By Anna Laven, Stephen Pelz and Deborah Johnson.
A version of this op-ed appeared in The Bakersfield Californian. To view the original post, click here.
The Housing Authority of the County of Kern, California Veterans Assistance Foundation and Bakersfield-Kern Regional Homeless Collaborative are on the frontlines working to end homelessness in our communities and build a future where every person in Kern County has a permanent place to call home.
This year, our work has been further complicated by COVID-19 and we have had to pivot.
Many of our unsheltered homeless persons are at high-risk for contracting COVID-19. To help prevent the spread of COVID-19 in our community, our organizations have partnered to launch Kern Project Roomkey.
Kern Project Roomkey is a short-term initiative funded by the state of California to help prevent the spread of COVID-19. Kern Project Roomkey will enable homeless individuals who are at high-risk of serious health complications to self-isolate in a motel.
To be eligible for Kern Project Roomkey, a homeless individual must be over the age of 65 or have a chronic health condition or be pregnant and be able to provide care for themselves.
Unsheltered homeless persons who have not had any known COVID-19 exposures can be referred to Kern Project Roomkey by a street outreach team, hospital or by calling (661) 342-5586. Those who meet the eligibility criteria are offered placement in the program. If the individual agrees to program policies, they are provided safe transportation to the Kern Project Roomkey facility. Once they arrive, they are tested for COVID-19 and are assigned a primary medical and behavioral health care team. Individuals can remain in Kern Project Roomkey for up to 90 days, and the program is planned to last for four months at one local motel.
Sadly, we have encountered a substantial amount of misinformation regarding COVID-19 prevention programs like Kern Project Roomkey. A recent opinion claims that a San Francisco project is housing homeless individuals in luxury hotels with free drugs and alcohol (“COMMUNITY VOICES: Hotels alone are not the answer to homeless crisis; one local organization is doing it right,” Aug. 18).
We aren’t in a position to either validate or refute those claims. However, we can say with absolute certainty that they bear no semblance to Kern Project Roomkey. We are Kern County and design programs to benefit our specific community.
Here are the facts you should know about Kern Project Roomkey:
- Kern Project Roomkey is not converting motels into homeless shelters. Kern Project Roomkey is a COVID-19 prevention project with one local motel to provide isolation for high-risk unsheltered homeless people
- Kern Project Roomkey will conduct criminal background checks and make appropriate decisions for the safety of other participants and neighbors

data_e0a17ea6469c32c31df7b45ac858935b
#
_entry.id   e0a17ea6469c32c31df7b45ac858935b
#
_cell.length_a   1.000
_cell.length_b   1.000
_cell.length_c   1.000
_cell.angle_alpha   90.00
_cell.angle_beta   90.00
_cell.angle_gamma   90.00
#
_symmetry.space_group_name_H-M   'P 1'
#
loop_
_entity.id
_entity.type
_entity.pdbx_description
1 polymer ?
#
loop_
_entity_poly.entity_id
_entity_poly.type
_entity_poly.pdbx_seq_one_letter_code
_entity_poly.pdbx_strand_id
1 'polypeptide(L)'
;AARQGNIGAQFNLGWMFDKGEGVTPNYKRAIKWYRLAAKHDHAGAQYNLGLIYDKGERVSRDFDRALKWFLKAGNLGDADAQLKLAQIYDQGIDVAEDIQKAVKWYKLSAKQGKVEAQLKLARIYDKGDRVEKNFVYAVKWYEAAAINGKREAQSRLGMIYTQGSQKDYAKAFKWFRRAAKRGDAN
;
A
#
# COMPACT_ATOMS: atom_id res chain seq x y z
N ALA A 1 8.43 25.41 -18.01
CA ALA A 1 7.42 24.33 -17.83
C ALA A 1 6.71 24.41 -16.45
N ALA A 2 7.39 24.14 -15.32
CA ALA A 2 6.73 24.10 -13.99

- Registered sex offenders cannot participate
- Nearby businesses are unlikely to notice an increased number of homeless people. The purpose of Kern Project Roomkey is to provide vulnerable individuals with a safe place to self-isolate, and participants agree to shelter-in-place and only leave the facility for essential services.
We’ve conducted extensive planning and outreach to launch Kern Project Roomkey with minimal, if any, negative impacts to the surrounding area. The facility is not located in a residential neighborhood and will be in a location where a high number of unsheltered homeless persons are often observed. Further, Kern Project Roomkey will have private staffing and security on-site for the duration of the four-month project.
Our goal is that Kern Project Roomkey not only helps our most vulnerable homeless people from contracting COVID-19, but also provides them with the supportive services they need to find permanent housing after their time at Kern Project Roomkey.
The city of Bakersfield Board of Zoning Adjustment earlier this month unanimously approved a Conditional Use Permit (CUP) for Kern Project Roomkey. Now, the final requirement before we can open Kern Project Roomkey is for the Bakersfield City Council to approve the issuance of the CUP.
Together, we can do our part to keep our community safe and prevent the spread of COVID-19. That includes helping homeless individuals at high-risk of COVID-19 take action to protect themselves. This is a public health and public safety issue that if ignored or worse, opposed, has a potential for a much greater cost to our community. We welcome your support and feedback.
To refer an individual for placement in Kern Project Roomkey, please call (661) 342-5586. To share feedback on Kern Project Roomkey, email Anna Laven at Anna.Laven.BKRHC@gmail.com.
Anna Laven is the executive director of the Bakersfield-Kern Regional Homeless Collaborative. Stephen Pelz is the executive director of the Housing Authority of Kern County and chair of the executive board of the Bakersfield-Kern Regional Homeless Collaborative. Deborah Johnson is the president and CEO of the California Veterans Assistance Foundation and chair of the governing board of the Bakersfield/Kern County Continuum of Care.